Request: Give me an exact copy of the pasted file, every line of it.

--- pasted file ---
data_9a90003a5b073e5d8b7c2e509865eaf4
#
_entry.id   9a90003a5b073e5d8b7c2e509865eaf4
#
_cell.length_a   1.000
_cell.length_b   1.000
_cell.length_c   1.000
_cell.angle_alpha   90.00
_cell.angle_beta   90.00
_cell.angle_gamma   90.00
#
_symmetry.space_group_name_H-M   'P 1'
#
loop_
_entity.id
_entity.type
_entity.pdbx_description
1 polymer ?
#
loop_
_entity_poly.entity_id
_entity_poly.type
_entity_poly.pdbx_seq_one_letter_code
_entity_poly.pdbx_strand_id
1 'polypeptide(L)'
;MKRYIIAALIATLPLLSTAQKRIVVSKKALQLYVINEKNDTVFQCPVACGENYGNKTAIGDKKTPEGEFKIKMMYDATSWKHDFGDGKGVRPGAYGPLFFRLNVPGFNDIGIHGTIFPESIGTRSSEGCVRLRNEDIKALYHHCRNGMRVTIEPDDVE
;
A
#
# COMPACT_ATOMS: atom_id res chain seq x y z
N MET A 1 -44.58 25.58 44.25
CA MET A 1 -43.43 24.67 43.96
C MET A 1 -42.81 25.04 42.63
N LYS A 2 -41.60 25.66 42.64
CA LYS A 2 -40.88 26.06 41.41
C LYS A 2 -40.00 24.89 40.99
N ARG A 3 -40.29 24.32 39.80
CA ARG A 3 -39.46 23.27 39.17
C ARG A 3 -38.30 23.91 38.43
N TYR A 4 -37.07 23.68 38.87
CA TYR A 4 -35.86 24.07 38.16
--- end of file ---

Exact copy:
data_9a90003a5b073e5d8b7c2e509865eaf4
#
_entry.id   9a90003a5b073e5d8b7c2e509865eaf4
#
_cell.length_a   1.000
_cell.length_b   1.000
_cell.length_c   1.000
_cell.angle_alpha   90.00
_cell.angle_beta   90.00
_cell.angle_gamma   90.00
#
_symmetry.space_group_name_H-M   'P 1'
#
loop_
_entity.id
_entity.type
_entity.pdbx_description
1 polymer ?
#
loop_
_entity_poly.entity_id
_entity_poly.type
_entity_poly.pdbx_seq_one_letter_code
_entity_poly.pdbx_strand_id
1 'polypeptide(L)'
;MKRYIIAALIATLPLLSTAQKRIVVSKKALQLYVINEKNDTVFQCPVACGENYGNKTAIGDKKTPEGEFKIKMMYDATSWKHDFGDGKGVRPGAYGPLFFRLNVPGFNDIGIHGTIFPESIGTRSSEGCVRLRNEDIKALYHHCRNGMRVTIEPDDVE
;
A
#
# COMPACT_ATOMS: atom_id res chain seq x y z
N MET A 1 -44.58 25.58 44.25
CA MET A 1 -43.43 24.67 43.96
C MET A 1 -42.81 25.04 42.63
N LYS A 2 -41.60 25.66 42.64
CA LYS A 2 -40.88 26.06 41.41
C LYS A 2 -40.00 24.89 40.99
N ARG A 3 -40.29 24.32 39.80
CA ARG A 3 -39.46 23.27 39.17
C ARG A 3 -38.30 23.91 38.43
N TYR A 4 -37.07 23.68 38.87
CA TYR A 4 -35.86 24.07 38.16